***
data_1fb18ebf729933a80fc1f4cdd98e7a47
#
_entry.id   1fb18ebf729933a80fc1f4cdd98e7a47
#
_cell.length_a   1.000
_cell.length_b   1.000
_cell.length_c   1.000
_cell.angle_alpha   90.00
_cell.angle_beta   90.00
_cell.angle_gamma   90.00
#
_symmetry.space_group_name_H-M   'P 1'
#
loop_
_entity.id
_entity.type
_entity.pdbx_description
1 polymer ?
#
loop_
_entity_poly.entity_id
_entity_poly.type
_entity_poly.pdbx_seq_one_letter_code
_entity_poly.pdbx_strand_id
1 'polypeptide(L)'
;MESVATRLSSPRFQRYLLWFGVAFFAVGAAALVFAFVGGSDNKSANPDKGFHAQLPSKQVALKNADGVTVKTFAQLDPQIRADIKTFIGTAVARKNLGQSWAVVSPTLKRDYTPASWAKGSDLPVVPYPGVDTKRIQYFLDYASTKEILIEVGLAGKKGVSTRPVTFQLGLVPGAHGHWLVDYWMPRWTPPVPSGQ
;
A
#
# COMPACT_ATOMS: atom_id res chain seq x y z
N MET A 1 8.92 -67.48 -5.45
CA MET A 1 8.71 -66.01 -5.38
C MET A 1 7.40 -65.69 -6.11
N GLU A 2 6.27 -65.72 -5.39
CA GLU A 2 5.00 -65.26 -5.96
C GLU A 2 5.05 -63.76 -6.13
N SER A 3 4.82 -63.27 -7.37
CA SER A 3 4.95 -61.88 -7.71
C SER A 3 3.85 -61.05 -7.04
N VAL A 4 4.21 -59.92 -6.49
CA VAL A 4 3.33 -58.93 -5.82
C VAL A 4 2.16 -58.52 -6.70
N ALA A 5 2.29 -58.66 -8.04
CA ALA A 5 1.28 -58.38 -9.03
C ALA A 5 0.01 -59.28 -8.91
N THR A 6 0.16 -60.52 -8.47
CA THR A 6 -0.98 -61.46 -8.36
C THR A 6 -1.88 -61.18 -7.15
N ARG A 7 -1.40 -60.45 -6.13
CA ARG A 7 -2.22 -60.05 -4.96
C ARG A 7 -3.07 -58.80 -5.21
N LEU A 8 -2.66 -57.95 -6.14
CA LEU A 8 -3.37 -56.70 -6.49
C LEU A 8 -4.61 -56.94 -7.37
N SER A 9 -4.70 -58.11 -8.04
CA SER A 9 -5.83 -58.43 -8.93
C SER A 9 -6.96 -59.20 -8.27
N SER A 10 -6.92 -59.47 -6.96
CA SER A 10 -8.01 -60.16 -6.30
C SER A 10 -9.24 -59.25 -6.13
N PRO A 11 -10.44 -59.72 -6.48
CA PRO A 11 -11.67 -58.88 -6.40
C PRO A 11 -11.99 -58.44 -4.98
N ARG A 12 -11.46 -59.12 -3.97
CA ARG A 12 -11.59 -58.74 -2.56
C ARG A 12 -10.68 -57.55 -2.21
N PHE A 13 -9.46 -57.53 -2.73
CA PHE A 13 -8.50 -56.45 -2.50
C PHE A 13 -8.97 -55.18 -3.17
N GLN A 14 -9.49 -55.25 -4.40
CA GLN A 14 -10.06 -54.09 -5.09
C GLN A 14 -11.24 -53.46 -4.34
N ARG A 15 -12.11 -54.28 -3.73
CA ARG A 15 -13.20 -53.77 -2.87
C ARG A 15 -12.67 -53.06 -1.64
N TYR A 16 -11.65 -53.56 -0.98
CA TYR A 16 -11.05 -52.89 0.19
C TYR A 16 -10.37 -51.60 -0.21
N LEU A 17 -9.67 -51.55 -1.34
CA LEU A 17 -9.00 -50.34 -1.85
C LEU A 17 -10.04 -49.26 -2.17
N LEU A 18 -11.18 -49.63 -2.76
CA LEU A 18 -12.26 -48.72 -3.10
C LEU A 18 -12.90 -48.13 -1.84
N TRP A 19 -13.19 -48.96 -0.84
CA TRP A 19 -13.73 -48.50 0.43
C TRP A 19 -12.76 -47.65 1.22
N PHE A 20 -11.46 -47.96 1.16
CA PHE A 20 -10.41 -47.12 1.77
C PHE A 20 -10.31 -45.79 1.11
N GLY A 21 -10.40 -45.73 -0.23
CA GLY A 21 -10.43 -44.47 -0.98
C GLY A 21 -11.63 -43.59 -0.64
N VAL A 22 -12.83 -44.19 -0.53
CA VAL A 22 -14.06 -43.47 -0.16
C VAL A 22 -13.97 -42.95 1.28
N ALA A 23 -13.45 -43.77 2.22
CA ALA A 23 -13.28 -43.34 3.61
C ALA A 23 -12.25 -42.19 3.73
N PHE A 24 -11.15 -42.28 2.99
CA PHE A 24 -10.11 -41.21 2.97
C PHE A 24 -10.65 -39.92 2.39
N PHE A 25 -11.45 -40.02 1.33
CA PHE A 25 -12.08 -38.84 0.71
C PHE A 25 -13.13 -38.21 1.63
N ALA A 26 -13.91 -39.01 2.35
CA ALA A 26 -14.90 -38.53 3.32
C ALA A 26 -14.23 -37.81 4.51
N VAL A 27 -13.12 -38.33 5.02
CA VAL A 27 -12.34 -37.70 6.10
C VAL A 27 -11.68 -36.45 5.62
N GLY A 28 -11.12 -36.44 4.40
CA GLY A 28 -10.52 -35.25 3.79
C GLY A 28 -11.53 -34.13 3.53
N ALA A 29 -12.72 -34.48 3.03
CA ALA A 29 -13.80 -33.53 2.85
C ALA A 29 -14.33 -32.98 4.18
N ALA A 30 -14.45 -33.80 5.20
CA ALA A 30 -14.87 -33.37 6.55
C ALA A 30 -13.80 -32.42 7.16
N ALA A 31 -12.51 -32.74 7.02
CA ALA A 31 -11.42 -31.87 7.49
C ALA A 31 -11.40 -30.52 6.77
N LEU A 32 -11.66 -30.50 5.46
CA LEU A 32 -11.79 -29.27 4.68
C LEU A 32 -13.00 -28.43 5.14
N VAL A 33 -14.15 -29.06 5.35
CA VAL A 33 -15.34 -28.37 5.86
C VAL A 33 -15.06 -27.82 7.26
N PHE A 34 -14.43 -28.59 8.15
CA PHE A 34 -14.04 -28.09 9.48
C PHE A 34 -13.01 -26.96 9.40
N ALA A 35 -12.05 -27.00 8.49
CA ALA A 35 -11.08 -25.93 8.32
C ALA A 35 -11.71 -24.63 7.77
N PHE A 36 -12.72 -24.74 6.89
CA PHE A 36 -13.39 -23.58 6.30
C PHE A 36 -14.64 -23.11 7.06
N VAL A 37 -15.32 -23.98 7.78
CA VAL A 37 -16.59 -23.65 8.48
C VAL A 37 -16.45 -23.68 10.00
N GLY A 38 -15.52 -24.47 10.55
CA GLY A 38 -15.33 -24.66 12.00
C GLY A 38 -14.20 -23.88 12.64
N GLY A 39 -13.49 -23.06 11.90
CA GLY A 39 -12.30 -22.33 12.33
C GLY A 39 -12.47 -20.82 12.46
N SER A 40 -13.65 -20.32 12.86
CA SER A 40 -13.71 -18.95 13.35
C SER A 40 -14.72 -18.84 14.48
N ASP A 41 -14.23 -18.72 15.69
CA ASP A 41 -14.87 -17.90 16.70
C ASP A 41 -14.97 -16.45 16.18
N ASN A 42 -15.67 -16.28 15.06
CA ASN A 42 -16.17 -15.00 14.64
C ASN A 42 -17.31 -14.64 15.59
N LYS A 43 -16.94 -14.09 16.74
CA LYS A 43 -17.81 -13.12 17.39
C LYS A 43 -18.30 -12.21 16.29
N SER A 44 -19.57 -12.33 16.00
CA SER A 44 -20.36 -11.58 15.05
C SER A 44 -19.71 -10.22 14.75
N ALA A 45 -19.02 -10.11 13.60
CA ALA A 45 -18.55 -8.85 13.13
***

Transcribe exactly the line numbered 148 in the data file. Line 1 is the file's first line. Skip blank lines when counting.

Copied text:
N SER A 40 -13.65 -20.32 12.86